'Above and Beyond' focuses on the work of three modernist Indian artists who all reference the idea of the transcendental in their work.
S.H. Raza (b.1922) was drawn to landscapes through his childhood memories of Indian forests and artistically through the influence of German Expressionism. Raza noted "The most tenacious memory of my childhood is the fear and fascination of the Indian forest…nights in the forest were hallucinating; sometimes the only humanizing influence was the dancing of the Gond tribes. His works evoke moods, seasons and colours - as the writer Partha Mitter has stated: "timeless landscapes and uninhabited cities suspended in the air beneath a dark sun." In the latter part of his career Raza stated to explore Indian Upanishadic philosophy and the Tantric Cult.
Ganesh Haloi (b.1936) spent seven years at the start of his career working for the Archaeological Survey of India making copies of the Ajanta murals. This experience influenced his later work which moved towards nostalgic landscapes that seemed to yearn for a lost world. His work became gradually more abstract with dots, dashes and lines replacing the trees, water and fields of his earlier work. This transformation might be understood as a move from an exterior landscape to an interior psychological landscape. Haloi has said of his work:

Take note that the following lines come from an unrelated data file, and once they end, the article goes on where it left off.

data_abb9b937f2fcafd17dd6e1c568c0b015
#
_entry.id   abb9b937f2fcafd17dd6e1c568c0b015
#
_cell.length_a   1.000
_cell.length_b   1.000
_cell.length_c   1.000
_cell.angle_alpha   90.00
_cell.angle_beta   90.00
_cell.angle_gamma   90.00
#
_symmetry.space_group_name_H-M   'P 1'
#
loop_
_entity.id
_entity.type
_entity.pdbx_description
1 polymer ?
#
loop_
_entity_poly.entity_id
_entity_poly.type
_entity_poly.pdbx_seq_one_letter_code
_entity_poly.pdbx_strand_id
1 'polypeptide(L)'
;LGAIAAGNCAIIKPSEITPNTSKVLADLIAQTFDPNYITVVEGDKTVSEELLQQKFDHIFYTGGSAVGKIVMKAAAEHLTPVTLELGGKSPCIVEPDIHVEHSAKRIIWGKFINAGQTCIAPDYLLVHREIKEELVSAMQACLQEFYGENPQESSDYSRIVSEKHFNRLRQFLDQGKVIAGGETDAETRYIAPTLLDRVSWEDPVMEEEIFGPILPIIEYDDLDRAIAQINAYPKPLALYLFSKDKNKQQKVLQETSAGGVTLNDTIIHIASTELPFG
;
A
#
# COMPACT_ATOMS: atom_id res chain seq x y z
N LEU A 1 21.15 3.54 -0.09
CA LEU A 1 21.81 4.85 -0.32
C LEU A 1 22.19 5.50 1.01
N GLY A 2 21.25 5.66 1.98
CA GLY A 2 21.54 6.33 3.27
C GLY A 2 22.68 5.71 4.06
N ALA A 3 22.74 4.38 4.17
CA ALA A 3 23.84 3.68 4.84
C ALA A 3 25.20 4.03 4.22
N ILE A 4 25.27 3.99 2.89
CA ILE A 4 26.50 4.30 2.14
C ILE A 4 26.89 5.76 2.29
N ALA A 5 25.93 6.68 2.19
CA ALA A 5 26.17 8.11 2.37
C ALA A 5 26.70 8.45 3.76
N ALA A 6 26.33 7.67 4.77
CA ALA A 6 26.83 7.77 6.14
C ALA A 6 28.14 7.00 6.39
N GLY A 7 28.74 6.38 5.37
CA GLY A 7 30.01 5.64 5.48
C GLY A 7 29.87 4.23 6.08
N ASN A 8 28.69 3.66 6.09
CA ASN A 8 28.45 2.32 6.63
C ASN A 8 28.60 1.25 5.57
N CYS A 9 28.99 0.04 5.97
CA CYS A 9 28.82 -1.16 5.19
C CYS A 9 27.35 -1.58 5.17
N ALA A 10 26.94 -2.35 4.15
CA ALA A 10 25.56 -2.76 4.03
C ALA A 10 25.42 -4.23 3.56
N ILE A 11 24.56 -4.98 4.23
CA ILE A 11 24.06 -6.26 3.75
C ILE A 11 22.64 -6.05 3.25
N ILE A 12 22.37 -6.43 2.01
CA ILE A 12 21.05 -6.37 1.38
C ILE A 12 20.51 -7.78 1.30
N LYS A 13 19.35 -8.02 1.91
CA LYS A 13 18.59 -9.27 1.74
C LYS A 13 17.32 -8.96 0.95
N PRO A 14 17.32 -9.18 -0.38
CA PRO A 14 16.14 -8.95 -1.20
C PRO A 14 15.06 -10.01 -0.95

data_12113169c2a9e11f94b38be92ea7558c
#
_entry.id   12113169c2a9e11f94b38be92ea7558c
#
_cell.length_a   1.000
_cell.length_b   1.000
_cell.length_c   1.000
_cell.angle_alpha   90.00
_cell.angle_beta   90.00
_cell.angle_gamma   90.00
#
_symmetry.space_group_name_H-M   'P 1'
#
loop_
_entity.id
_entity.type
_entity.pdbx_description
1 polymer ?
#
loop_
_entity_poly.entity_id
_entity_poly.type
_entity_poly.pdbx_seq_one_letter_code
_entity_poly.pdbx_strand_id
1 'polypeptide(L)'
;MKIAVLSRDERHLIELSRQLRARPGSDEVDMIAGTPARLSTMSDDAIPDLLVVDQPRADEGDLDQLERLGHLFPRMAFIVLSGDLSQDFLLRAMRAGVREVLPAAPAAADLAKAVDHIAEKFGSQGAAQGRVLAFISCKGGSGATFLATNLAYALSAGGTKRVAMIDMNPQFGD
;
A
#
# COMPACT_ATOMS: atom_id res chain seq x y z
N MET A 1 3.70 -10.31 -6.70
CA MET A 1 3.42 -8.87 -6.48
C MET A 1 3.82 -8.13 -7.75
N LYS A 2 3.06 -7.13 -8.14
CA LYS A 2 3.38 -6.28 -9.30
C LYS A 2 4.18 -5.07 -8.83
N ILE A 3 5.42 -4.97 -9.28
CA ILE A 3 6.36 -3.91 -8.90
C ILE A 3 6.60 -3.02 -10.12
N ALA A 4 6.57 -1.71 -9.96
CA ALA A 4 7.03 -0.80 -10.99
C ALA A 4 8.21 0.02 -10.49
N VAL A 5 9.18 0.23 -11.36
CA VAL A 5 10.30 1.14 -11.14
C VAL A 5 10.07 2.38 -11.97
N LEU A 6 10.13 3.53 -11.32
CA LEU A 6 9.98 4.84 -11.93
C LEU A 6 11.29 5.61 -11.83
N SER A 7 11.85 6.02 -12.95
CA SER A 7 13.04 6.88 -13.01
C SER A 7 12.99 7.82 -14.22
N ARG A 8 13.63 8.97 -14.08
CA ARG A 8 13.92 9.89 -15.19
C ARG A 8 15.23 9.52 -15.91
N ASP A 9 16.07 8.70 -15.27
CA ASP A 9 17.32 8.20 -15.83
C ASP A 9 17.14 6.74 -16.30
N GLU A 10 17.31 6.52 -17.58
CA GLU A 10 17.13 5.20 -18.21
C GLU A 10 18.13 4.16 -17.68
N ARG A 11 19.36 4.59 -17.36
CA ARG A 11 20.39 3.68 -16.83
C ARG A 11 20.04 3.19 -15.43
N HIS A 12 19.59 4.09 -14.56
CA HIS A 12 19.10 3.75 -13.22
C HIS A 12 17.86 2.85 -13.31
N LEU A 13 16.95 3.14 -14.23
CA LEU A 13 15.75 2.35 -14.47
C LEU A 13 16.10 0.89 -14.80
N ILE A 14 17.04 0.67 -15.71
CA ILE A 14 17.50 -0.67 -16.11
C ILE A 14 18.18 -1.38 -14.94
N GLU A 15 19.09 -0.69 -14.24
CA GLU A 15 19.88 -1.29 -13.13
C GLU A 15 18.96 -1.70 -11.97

"Isolation is the most important factor in these paintings. You are alone with nature, and then you become a part of it; you participate in it."
G.R Santosh (b.1929) began his career as landscape painter drawing on the surroundings of Kashmir. However his work changed direction in the mid-1960s when he was influenced by the Kashmiri mystics Lal De and Nund Rishi. This lead to him producing work that reflected on Tantra, an in particular the Trika and Shaiva philosophies of Kashmir - often using a square or trident as central motifs. His images often combine the male and female form to create a pure image of human form that transcends physical likeness.